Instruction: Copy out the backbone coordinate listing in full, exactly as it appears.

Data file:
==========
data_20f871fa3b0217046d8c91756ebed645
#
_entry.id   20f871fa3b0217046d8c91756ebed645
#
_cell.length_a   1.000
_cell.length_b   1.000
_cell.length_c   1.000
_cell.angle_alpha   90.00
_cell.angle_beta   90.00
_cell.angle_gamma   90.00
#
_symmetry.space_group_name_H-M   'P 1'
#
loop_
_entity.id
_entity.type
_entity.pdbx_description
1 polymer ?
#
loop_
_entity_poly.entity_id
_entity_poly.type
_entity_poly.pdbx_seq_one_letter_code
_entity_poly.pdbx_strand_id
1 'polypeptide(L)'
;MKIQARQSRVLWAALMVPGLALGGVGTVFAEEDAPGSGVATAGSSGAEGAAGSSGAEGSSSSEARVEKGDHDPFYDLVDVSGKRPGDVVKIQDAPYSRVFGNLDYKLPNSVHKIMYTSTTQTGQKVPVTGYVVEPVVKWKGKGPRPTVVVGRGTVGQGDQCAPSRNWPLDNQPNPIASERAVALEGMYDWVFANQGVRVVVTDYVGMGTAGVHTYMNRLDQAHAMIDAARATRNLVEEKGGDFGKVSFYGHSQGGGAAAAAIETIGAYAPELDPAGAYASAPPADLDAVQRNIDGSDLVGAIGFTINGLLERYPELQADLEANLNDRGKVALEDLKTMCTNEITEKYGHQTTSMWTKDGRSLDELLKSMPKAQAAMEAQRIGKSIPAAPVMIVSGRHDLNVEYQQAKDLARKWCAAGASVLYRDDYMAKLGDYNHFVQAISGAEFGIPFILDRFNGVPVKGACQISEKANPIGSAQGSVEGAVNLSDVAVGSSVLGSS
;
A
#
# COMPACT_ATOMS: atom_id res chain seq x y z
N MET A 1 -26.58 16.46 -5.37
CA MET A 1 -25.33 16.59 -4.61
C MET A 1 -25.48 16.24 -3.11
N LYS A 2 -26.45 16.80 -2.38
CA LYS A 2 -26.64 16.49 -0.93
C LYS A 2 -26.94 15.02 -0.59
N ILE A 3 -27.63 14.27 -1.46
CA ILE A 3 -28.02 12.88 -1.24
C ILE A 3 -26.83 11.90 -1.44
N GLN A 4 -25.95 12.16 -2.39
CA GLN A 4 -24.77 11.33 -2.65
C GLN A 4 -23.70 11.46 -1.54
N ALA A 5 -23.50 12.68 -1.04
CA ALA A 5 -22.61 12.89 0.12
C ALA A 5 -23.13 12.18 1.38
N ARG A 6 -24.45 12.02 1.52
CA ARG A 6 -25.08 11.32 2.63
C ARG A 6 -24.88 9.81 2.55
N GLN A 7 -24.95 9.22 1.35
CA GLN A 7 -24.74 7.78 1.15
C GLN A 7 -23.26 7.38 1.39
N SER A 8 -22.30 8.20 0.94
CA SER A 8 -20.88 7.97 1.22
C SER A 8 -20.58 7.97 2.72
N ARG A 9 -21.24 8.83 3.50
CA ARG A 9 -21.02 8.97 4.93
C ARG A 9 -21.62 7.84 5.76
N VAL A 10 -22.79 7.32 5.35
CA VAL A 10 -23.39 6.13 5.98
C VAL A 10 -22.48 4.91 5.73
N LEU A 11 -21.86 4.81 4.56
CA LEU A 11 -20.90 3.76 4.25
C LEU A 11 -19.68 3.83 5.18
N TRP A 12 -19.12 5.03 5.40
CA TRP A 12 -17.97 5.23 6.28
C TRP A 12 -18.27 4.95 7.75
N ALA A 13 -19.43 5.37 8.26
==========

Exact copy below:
data_20f871fa3b0217046d8c91756ebed645
#
_entry.id   20f871fa3b0217046d8c91756ebed645
#
_cell.length_a   1.000
_cell.length_b   1.000
_cell.length_c   1.000
_cell.angle_alpha   90.00
_cell.angle_beta   90.00
_cell.angle_gamma   90.00
#
_symmetry.space_group_name_H-M   'P 1'
#
loop_
_entity.id
_entity.type
_entity.pdbx_description
1 polymer ?
#
loop_
_entity_poly.entity_id
_entity_poly.type
_entity_poly.pdbx_seq_one_letter_code
_entity_poly.pdbx_strand_id
1 'polypeptide(L)'
;MKIQARQSRVLWAALMVPGLALGGVGTVFAEEDAPGSGVATAGSSGAEGAAGSSGAEGSSSSEARVEKGDHDPFYDLVDVSGKRPGDVVKIQDAPYSRVFGNLDYKLPNSVHKIMYTSTTQTGQKVPVTGYVVEPVVKWKGKGPRPTVVVGRGTVGQGDQCAPSRNWPLDNQPNPIASERAVALEGMYDWVFANQGVRVVVTDYVGMGTAGVHTYMNRLDQAHAMIDAARATRNLVEEKGGDFGKVSFYGHSQGGGAAAAAIETIGAYAPELDPAGAYASAPPADLDAVQRNIDGSDLVGAIGFTINGLLERYPELQADLEANLNDRGKVALEDLKTMCTNEITEKYGHQTTSMWTKDGRSLDELLKSMPKAQAAMEAQRIGKSIPAAPVMIVSGRHDLNVEYQQAKDLARKWCAAGASVLYRDDYMAKLGDYNHFVQAISGAEFGIPFILDRFNGVPVKGACQISEKANPIGSAQGSVEGAVNLSDVAVGSSVLGSS
;
A
#
# COMPACT_ATOMS: atom_id res chain seq x y z
N MET A 1 -26.58 16.46 -5.37
CA MET A 1 -25.33 16.59 -4.61
C MET A 1 -25.48 16.24 -3.11
N LYS A 2 -26.45 16.80 -2.38
CA LYS A 2 -26.64 16.49 -0.93
C LYS A 2 -26.94 15.02 -0.59
N ILE A 3 -27.63 14.27 -1.46
CA ILE A 3 -28.02 12.88 -1.24
C ILE A 3 -26.83 11.90 -1.44
N GLN A 4 -25.95 12.16 -2.39
CA GLN A 4 -24.77 11.33 -2.65
C GLN A 4 -23.70 11.46 -1.54
N ALA A 5 -23.50 12.68 -1.04
CA ALA A 5 -22.61 12.89 0.12
C ALA A 5 -23.13 12.18 1.38
N ARG A 6 -24.45 12.02 1.52
CA ARG A 6 -25.08 11.32 2.63
C ARG A 6 -24.88 9.81 2.55
N GLN A 7 -24.95 9.22 1.35
CA GLN A 7 -24.74 7.78 1.15
C GLN A 7 -23.26 7.38 1.39
N SER A 8 -22.30 8.20 0.94
CA SER A 8 -20.88 7.97 1.22
C SER A 8 -20.58 7.97 2.72
N ARG A 9 -21.24 8.83 3.50
CA ARG A 9 -21.02 8.97 4.93
C ARG A 9 -21.62 7.84 5.76
N VAL A 10 -22.79 7.32 5.35
CA VAL A 10 -23.39 6.13 5.98
C VAL A 10 -22.48 4.91 5.73
N LEU A 11 -21.86 4.81 4.56
CA LEU A 11 -20.90 3.76 4.25
C LEU A 11 -19.68 3.83 5.18
N TRP A 12 -19.12 5.03 5.40
CA TRP A 12 -17.97 5.23 6.28
C TRP A 12 -18.27 4.95 7.75
N ALA A 13 -19.43 5.37 8.26